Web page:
My Life In Vallarta /The Little Things

By Lois Ellison
loell87@yahoo.com

When we think about how lucky we are to live here in Puerto Vallarta, it’s easy to list the big reasons why we feel that way: unbelievably good weather, outstanding restaurants, a myriad of cultural offerings, sunsets worthy of Cecil B. de Mille, good cost of living, and so on. But if you take a closer look, it is really the little things that stand out.
Last week was Valentine’s Day, or as it’s known here, Dia de Amor y Amistad (Day of Love and Peace). I really like that; so much more all-encompassing. Anyway, as always, we start our day with an early morning walk on the Malecon. One of the first people we see is an older Mexican woman who we don’t know but see almost every day. As we pass her, she smiles and calls out “Feliz dia de Amor y Amistad”. Wow, how nice from an almost total stranger. If that doesn’t put a smile on your face, what will? Further on a man we often see, but with whom we’d never exchanged more than “Buenos Dias”, flags us down, shakes our hands, and says “Have a Happy Valentine’s Day”. The big smile on his face tells us how hard he’d been practicing in order to get it just right in English.
Crossing the pedestrian bridge, we stop to admire the proclamations of amor written with stones carefully arranged in the sand. “Te Amo Yessica”, and other messages with big hearts around them. We hope that he has won her heart forever, or at least for the day.
Later in the morning, our maid arrives and proudly presents us with some luscious tamales and a big hug. With her boundless energy and optimistic philosophy, she embodies the spirit of so many of the Mexican people
These things don’t just happen on Valentine’s Day. On any given day, there are many moments that can warm your heart. There’s the elderly passenger on the bus who gives his seat to a young pregnant woman. Or the bus driver who gets up to help the disabled woman down the steps. The musician on the bus whose efforts are rewarded by coins given by those who can least afford it but who share generously with those even less fortunate.
And then there is Juan, the kindly old abuelo who sells toy birds and miscellaneous trinkets. He starts his day around 7:30, carefully sweeping up a large area around his table near Lazaro Cardenas Park. His eyes always twinkle and he smiles as though he harbors a deep secret that amuses him. He’s still smiling twelve hours later as he packs up to go home. A simple life, but one that serves him well. How lucky to be content with what you have. We can all take a lesson from Juan.
There are so many little things here that bring joy to my life. Vibrant yellow egg yolks; the lady down the street selling fresh squeezed orange juice from a table outside her front door; tantalizing aromas from the food carts; really ripe tomatoes and mangoes; happy children honing their soccer skills, content with just an empty plastic bottle to kick on the cobblestones; secret gardens and courtyards; our mozo greeting us like long lost family every time we see him, even if we just saw him minutes before; church bells pealing; clowns at Los Arcos; parades the materialize without notice; trees laden with colorful blossoms; roosters crowing right in the heart of town.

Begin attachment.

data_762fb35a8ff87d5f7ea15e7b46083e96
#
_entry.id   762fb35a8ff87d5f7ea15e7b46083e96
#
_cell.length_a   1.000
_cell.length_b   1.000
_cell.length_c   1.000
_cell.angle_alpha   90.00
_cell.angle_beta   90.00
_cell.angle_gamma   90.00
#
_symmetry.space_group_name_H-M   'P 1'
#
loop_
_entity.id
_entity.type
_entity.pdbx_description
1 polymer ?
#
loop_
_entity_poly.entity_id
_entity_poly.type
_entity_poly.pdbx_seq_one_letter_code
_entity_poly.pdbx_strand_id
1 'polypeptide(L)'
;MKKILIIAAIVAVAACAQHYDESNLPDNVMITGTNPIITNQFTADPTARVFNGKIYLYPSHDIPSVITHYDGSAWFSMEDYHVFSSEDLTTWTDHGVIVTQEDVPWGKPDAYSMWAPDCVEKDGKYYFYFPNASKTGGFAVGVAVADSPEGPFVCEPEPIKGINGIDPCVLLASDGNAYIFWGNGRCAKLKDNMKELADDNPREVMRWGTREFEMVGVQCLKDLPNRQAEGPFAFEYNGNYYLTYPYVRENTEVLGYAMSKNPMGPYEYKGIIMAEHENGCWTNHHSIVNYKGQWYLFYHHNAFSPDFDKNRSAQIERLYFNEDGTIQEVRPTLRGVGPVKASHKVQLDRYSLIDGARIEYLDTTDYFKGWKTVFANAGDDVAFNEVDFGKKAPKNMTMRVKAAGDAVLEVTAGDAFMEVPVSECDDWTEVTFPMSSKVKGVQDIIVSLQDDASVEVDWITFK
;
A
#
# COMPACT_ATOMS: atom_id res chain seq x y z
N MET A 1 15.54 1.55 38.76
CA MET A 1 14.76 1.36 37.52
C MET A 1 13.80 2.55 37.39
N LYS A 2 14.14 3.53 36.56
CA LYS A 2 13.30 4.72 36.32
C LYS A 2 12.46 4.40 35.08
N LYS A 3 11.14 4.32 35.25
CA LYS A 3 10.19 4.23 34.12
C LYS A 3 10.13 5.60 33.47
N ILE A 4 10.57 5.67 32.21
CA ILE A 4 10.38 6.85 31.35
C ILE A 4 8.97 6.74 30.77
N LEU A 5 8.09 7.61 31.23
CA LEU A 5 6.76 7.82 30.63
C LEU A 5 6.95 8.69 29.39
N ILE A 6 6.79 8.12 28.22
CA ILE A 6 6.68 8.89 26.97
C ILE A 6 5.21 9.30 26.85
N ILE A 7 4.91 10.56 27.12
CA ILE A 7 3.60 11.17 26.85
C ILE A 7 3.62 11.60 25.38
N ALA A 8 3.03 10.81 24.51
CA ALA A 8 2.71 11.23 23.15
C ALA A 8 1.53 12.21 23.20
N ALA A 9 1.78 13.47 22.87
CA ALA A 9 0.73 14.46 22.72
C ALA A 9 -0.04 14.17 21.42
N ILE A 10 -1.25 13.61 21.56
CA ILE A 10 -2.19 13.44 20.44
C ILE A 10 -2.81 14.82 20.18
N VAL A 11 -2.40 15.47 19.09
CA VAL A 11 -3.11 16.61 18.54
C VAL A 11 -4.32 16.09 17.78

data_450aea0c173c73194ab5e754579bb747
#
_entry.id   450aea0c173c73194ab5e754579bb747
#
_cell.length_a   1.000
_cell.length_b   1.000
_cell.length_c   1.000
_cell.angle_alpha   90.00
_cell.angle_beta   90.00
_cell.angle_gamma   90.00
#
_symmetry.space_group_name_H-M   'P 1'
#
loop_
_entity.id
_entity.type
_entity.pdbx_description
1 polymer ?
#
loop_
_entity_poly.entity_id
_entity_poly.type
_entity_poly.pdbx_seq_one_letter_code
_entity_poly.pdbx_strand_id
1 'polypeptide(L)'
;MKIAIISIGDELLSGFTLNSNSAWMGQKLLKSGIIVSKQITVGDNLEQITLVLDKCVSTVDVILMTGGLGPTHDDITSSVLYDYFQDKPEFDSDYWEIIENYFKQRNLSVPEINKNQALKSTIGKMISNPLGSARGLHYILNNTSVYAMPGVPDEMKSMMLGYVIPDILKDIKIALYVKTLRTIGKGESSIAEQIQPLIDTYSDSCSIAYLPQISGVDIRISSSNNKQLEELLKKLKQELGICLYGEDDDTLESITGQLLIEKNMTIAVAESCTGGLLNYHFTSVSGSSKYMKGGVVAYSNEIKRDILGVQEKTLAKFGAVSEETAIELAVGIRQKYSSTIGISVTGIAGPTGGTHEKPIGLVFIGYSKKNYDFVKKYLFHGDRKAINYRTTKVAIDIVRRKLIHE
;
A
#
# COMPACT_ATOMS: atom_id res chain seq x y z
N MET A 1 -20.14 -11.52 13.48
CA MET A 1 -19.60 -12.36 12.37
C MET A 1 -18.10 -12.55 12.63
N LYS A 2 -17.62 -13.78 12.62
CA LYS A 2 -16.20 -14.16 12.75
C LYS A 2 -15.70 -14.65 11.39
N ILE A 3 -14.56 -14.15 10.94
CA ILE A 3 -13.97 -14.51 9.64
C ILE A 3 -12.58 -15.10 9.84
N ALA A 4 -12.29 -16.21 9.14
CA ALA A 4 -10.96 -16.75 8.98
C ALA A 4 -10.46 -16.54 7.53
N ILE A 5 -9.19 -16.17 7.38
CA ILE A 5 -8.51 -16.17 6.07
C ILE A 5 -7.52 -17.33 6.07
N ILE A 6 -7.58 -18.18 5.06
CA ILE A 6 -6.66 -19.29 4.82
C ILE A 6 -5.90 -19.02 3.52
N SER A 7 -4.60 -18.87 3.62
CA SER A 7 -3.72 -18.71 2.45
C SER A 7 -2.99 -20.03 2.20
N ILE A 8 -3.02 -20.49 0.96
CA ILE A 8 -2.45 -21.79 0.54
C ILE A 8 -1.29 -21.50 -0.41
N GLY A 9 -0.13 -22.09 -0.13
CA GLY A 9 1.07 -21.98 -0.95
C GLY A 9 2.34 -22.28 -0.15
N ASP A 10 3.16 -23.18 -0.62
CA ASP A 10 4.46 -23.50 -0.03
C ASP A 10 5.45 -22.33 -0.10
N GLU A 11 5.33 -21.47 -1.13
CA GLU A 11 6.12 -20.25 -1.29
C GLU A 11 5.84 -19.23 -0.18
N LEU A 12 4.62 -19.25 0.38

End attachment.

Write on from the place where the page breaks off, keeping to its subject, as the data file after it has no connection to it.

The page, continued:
But wait, this is my list. What about yours? Next time you are out wandering around, open your eyes, your ears and your heart. In no time at all you find an abundance of little things that make being here so extraordinary.

3 comments

  1. What a Beautiful expression of life here in PV. We moved here full time from Las Vegas NV. So many of our friends & family still cannot understand how we could move to “Such a dangerous place”. I have sent numerous articles about the safety etc.. This is the next piece I will send. Thanks for such poetry.

  2. Now that I have heard your list Lois , hear mine. The greatest thing that I have learned about Mexico, relates to the ancient Olmec, and their contribution to the advancement of civilization as the first nation with the cultivation of Maize , in which is now Mexico and south America, and the resulting cultivation of some seventeen corn varieties.

    With cultivation, people no longer had to be hunter gathers, and could build permanent structures , such as all the stepped and natural pyramid forms, that are now U.N Nation Heritage Sites.

    Regarding having maids , and having others to cook, today I am my own maid and cook, as we were for our three daughters. Since my wife is no longer able to do the housework, shopping and cooking , I am my wife’s maid also. In San Francisco we do not take siestas, and were taught the Puritan values of hard and long work being the food of the soul, and do not accept handouts from government or lesser folks of things that we can still do for ourselves.

    Like painting of our large three story home. I have painted it twice now and also tarred and graveled our flat roof both times. Both times on a ladder, and this time at the age of 74 … and both worked alone.

    I feel in my lifetime that my soul has been very well nourished (!)

Comments are closed.